Font 2 PNG

License: Freeware
Version: 0.56 (from 7.10.2018 OV signed)
OS: Windows

Description

Poor man’s font 2 png.

Converts font file (ttf, otf, fon) to bitmap font as PNG file.

If “Fixed width” is unchecked the program produces in addition to the png-file a dat-file.

In the dat file there are two 4 byte integers for each character. The first one is starting position (x-coordinate) of a character in the bitmap font, the second is the width of the character in the bitmap font in pixels.

If the background color is saved, the font will be antialiased, otherwise it won’t. If you use black background color.

You can select characters to be save with ASCII range 32 – 128 or 0 – 255.

New in version 0.56

  • Each character can be centered in the given gap in the font
  • Some bugs fixed

Password to download: font2png

(It’s a zip archive)

Below is an example bitmap font of Cabin ttf-font produced by Font 2 PNG.

Instructions:

The program is quite self-explanatory.

When after converting the program asks filename, enter for example font as filename. This creates font.png and font.dat to use with the png-file.

Notice! In all the example programs below the ASCII range is 32 – 126; if range 0 – 255 is used the subtraction of 32 is not needed. When using the range of 0 – 255, remember also change the size of the arrays.

Example code to use font.png and font.dat files in Monkey X.

' Version 0.72

Import mojo
Import brl.stream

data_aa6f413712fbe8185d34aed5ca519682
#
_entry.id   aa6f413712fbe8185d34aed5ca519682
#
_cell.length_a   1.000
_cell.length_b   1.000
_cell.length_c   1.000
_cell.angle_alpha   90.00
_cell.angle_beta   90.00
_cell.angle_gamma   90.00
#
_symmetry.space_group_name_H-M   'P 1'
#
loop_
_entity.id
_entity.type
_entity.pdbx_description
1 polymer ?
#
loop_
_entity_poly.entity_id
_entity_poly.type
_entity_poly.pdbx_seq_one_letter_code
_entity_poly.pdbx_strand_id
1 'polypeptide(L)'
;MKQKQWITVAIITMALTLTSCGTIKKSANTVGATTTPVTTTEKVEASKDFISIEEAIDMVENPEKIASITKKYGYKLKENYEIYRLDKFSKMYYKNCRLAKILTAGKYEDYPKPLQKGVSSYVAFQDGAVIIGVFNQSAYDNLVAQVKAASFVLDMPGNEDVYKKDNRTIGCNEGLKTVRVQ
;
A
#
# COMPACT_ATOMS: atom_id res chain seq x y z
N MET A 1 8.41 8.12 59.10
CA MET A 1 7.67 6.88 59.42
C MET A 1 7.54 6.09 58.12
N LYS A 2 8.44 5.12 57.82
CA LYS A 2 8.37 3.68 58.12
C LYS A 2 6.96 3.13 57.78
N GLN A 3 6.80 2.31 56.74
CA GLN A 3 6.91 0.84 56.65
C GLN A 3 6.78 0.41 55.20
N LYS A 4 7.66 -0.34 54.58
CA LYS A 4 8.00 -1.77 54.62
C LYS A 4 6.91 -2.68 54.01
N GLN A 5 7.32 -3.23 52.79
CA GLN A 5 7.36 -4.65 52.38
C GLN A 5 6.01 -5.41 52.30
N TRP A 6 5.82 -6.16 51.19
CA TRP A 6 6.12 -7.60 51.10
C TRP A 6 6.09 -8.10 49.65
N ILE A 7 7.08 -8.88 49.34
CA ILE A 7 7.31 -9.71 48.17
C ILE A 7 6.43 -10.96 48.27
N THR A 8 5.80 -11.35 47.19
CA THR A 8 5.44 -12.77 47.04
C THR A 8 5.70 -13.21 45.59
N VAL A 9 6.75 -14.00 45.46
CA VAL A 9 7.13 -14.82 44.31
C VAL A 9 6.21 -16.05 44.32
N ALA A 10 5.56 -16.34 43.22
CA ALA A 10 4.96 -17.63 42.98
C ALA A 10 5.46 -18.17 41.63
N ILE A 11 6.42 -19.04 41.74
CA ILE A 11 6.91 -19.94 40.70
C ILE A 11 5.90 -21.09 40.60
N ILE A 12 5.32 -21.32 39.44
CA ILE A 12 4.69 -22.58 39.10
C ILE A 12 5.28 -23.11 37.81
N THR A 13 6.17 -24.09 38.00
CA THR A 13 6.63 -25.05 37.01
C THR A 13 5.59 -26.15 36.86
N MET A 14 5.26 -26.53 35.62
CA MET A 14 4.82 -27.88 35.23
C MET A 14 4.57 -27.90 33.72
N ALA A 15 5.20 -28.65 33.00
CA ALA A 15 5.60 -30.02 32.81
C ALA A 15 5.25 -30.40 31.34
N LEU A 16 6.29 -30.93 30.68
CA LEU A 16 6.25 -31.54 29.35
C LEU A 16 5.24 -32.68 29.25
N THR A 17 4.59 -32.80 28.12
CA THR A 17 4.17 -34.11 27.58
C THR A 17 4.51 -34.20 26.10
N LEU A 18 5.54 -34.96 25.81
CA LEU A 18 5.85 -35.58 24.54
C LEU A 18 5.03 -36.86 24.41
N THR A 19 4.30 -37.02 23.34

Import brl.filestream

Function Main()
	New MyApp
End

Class MyApp Extends App
	
	Const FONT_HEIGHT:Int = 32

	Global fontDat:Int[][]
	Global gfxFont:Image, gfxBG:Image
	
	Global width:Float,height:Float
	
	Method OnCreate()

		gfxFont = LoadImage("font.png")
		
		Local File:=FileStream.Open("monkey://data/font.dat","r")

		fontDat = allocateArray(94,2)
		
		For Local i:Int = 0 To 94 - 1
			fontDat[i][0] = File.ReadInt()
			fontDat[i][1] = File.ReadInt()
		Next
		
		File.Close()
		
		width = DeviceWidth()
		height = DeviceHeight()
	End
	
	Method OnUpdate()
		
	End
	
	Method OnRender()
		SetColor 0,200,0
		DrawRect 0,0,width,height
		
		SetBlend AdditiveBlend
		SetColor 255,255,0
		drawString("123ABC",0,0)
	End
	
	Function drawString(text:String, x, y)
		Local len:Int = text.Length()
		
		Local chrs:Int[]
		chrs = text.ToChars()
		
		For Local i:Int = 0 To len - 1
			DrawImageRect gfxFont, x, y, fontDat[chrs[i]-32][0], 0, fontDat[chrs[i]-32][1], FONT_HEIGHT
			x = x + fontDat[chrs[i]-32][1]